[Date Prev][Date Next][Thread Prev][Thread Next][Date Index][Thread Index][Subject Index][Author Index]

RE: Phorusrhacids killing large mammals in National Geographic Channel

John Scanlon wrote:

> Bringing up Gastornis/Diatryma beak
> shape and diet automatically involves
> dromornithids, which are similar - weakly or non-hooked
> bill, but large head
> and powerful bite - and possibly related.

Yes, in recent analyses both gastornithids and dromornithids have come out as 
galloanserine birds.  They may even be true anseriforms.  

> Whenever we find
> dromornithid
> remains they are associated with abundant gastroliths,
> which (as far as I'm
> aware, please correct me if you know different!) indicate
> predominant herbivory.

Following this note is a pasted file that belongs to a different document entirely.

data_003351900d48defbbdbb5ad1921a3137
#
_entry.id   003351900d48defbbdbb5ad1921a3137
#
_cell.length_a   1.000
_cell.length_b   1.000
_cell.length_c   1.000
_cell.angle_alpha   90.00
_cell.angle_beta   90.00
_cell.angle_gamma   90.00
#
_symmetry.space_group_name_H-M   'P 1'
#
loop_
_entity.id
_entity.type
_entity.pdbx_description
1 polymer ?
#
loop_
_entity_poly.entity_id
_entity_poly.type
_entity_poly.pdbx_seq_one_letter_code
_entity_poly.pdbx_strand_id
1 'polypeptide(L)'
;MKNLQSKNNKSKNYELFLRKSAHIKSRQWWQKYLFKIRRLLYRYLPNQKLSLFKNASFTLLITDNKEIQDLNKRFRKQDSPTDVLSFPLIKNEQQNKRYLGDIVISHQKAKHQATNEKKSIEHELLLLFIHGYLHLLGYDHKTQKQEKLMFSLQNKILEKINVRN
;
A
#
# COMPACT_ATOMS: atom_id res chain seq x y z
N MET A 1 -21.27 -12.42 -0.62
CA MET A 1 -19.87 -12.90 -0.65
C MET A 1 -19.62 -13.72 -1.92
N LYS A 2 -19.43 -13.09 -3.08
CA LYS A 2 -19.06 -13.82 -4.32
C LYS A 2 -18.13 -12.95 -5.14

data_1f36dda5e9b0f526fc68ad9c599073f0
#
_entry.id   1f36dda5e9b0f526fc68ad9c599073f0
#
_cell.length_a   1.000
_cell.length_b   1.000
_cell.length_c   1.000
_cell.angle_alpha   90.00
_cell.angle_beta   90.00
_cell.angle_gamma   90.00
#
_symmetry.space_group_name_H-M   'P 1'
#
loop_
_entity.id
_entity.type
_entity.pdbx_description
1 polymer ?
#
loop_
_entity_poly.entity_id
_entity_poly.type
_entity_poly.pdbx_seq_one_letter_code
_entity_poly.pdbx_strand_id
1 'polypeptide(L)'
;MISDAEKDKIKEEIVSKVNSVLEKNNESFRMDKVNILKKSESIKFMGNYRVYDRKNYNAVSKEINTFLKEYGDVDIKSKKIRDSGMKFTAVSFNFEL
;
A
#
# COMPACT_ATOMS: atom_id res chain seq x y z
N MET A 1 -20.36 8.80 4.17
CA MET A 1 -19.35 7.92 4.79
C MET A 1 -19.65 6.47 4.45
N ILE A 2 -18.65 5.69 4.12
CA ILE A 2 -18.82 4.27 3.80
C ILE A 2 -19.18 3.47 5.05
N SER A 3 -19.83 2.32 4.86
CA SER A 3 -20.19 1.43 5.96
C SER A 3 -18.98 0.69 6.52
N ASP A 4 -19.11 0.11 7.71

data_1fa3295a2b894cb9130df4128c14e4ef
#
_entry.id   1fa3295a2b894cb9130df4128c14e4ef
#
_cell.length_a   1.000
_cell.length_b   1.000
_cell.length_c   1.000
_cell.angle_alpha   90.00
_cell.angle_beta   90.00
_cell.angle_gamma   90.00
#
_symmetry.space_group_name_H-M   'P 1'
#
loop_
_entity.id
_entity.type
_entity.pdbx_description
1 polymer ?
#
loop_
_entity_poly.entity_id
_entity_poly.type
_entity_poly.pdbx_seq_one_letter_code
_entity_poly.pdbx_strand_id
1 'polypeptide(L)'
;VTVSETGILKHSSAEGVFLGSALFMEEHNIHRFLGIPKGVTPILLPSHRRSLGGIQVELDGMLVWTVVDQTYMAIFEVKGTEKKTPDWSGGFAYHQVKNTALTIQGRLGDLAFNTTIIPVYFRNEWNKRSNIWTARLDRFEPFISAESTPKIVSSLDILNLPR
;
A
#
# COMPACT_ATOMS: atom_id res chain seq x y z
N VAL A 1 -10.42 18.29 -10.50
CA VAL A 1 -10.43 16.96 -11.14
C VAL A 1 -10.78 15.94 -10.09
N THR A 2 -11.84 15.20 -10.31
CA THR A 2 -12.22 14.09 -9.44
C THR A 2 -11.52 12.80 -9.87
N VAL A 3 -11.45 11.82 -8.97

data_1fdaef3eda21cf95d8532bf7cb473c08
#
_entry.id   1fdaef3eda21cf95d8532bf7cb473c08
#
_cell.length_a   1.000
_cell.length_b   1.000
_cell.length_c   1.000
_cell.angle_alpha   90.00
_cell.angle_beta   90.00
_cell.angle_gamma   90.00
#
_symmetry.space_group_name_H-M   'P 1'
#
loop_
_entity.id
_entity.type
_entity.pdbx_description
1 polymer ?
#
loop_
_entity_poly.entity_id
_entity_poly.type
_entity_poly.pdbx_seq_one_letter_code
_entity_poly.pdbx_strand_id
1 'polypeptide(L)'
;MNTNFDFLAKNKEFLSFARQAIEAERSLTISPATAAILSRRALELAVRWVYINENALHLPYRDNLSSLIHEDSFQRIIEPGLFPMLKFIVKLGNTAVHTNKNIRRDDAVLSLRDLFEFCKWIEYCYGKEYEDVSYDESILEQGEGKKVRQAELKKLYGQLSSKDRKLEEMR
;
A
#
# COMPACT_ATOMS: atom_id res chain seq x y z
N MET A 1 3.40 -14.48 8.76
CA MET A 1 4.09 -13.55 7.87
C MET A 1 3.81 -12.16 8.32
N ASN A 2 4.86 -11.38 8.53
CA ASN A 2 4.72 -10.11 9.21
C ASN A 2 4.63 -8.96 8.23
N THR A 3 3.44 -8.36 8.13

This issue is a little complicated, because _Baryonyx_, _Lourinhanosaurus_, and 
_Poekilopleuron_ have gastroliths, and these large tetanurans have been 
regarded as predators.  Then again, maybe these theropods included plant matter 
in their diets as well?  In light of _Limusaurus_, the herbivorous ceratosaur, 
anything is possible.

> Also, I learned some stuff about cassowaries on TV last
> night

I saw the same documentary, and was impressed at how much new stuff I learned.  
It also featured some nice footage of an adult cassowary leaping up to grab at 
a cluster of large fruit with its beak.  But the near-featherless cassowary was 
not a good look.  It was hard not to feel sorry for the old matriarch...